Skip to main content
You have permission to edit this article.
Blue Sky Science: What’s the science of how people learn to read?

Blue Sky Science: What’s the science of how people learn to read?

  • 0

Q: What’s the science of how people learn to read?

— Ruby Taggart, 8, Merrimac Community Charter School

A: The science of how children learn to read has been studied in laboratories all around the world, in many languages and different writing systems. For children who are beginning to read, there are three main components.

The first component is that they know how to use a spoken language. Beginning readers already know how to talk and comprehend a language like English, and that’s going to be helpful to them when they start reading.

The second thing they have to learn about is print. How do the symbols on the page work? In all the writing systems of the world, the symbols are ways to represent speech. Children learning to read English need to learn how the letters and combinations of letters correspond to the spoken language they already know.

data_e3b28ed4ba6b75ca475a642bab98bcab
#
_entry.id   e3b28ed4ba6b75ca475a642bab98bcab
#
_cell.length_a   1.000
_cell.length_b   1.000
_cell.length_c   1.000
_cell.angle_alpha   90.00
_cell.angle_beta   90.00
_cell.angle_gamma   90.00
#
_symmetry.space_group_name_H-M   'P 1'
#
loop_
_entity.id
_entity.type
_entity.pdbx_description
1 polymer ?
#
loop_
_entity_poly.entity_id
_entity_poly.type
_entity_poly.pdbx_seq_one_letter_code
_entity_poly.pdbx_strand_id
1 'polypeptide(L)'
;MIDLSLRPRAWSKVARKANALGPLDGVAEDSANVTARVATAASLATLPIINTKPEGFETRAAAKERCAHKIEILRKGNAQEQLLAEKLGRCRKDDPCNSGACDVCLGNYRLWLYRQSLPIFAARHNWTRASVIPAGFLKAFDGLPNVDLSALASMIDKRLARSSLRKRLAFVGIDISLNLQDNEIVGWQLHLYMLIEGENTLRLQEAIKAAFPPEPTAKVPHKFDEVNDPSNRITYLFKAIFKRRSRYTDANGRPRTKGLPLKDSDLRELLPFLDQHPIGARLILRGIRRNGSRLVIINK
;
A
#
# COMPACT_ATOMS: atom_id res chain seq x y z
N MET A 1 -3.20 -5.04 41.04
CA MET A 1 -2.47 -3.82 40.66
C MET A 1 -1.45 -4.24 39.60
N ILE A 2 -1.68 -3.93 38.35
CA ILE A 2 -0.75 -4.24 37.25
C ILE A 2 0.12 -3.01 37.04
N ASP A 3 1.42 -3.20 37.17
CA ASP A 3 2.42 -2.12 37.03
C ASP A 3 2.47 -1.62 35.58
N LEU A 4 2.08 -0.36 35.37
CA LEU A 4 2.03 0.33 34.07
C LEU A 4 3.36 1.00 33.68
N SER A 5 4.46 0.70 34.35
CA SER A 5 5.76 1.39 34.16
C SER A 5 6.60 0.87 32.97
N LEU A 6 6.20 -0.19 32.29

The third component is knowledge of the world. In order to comprehend what you’re reading, you need to understand something about the topic. Some of that knowledge is gained through direct experience. For example, a child might go to the zoo and learn about animals. Other knowledge is learned just by reading about it.

The more you read, the easier it becomes. That’s why once a child gets started reading, the amount and variety of what is read matter a lot.

From science, researchers know a lot about how reading works, how children learn, the kinds of obstacles children encounter, and where teachers and classroom activities can make a difference.

Looking at what happens in classrooms in America and other English-speaking countries, you see a lot of the knowledge about the science of reading isn’t being used. That makes it harder for kids to learn to read. And even when they do learn to read, the process has been difficult, so they may not like reading.

If there was a closer connection between the science and educational practices, more kids would succeed at reading, and more kids would like to read.

Mark Seidenberg is the Vilas professor in the department of psychology at the University of Wisconsin-Madison and author of “Language at the Speed of Sight: How We Read, Why So Many Can’t, and What Can Be Done About It.”


Be the first to know

* I understand and agree that registration on or use of this site constitutes agreement to its user agreement and privacy policy.

Related to this story

Get up-to-the-minute news sent straight to your device.


News Alert

Breaking News